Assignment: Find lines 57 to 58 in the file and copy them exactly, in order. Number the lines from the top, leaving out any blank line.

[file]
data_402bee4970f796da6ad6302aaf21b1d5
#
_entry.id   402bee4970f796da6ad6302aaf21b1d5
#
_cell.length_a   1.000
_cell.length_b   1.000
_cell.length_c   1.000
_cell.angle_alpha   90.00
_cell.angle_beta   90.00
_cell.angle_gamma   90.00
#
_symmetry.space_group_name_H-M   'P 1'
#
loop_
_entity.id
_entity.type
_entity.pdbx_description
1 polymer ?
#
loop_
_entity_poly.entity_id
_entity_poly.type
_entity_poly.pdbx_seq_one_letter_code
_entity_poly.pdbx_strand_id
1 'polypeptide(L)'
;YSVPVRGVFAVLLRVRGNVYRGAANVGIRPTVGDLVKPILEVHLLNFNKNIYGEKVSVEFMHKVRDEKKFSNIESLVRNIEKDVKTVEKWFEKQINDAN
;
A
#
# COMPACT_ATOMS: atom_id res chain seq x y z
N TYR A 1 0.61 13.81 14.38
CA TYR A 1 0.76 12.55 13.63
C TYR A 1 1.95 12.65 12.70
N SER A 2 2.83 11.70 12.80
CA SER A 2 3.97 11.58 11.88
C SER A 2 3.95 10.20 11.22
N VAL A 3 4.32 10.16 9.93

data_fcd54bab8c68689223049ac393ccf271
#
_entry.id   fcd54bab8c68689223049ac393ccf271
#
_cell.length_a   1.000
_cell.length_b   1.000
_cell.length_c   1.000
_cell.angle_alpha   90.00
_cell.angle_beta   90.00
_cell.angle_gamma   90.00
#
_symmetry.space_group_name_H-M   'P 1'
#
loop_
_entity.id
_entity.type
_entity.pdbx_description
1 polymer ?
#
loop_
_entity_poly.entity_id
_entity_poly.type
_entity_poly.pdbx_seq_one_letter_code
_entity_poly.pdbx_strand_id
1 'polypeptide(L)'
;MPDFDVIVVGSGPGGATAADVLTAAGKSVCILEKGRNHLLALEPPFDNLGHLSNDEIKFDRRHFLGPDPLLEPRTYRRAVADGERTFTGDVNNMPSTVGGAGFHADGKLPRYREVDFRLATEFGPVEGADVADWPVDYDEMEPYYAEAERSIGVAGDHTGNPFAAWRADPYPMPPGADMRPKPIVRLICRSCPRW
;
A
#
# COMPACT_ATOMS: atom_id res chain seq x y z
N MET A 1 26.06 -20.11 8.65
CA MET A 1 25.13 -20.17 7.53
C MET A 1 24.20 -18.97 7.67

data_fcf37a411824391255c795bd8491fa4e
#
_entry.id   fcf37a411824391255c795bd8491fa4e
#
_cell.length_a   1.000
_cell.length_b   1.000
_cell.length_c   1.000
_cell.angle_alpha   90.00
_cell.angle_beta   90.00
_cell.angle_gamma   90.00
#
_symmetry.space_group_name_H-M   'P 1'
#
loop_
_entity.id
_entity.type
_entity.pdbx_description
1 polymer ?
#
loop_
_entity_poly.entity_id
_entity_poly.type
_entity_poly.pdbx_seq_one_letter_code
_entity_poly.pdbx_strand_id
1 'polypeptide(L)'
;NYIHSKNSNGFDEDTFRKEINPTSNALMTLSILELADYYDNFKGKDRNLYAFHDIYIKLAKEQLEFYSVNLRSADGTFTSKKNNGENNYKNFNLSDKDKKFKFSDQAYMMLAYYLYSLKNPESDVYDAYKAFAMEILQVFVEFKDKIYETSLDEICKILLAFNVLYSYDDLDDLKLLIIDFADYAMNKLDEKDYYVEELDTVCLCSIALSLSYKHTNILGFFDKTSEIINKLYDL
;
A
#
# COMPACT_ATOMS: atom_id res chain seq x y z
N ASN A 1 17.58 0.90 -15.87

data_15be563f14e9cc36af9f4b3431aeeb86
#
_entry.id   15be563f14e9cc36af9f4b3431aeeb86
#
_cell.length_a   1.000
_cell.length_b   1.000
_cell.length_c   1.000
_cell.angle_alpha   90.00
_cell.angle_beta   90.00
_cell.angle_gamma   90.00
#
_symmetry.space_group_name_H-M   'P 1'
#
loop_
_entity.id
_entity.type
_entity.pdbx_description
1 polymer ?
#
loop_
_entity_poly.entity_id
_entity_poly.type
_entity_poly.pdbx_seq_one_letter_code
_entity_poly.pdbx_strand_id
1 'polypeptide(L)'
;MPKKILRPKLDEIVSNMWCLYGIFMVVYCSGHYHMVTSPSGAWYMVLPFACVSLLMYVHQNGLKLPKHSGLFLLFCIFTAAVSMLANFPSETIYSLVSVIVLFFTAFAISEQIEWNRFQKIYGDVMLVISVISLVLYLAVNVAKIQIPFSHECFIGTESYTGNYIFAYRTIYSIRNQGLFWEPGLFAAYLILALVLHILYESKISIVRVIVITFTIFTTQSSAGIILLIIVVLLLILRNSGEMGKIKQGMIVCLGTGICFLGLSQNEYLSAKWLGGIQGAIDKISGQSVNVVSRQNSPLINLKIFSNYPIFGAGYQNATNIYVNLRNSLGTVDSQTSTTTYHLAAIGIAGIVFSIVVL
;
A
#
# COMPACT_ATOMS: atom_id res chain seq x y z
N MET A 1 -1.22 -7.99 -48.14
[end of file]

loop_
_entity_poly.entity_id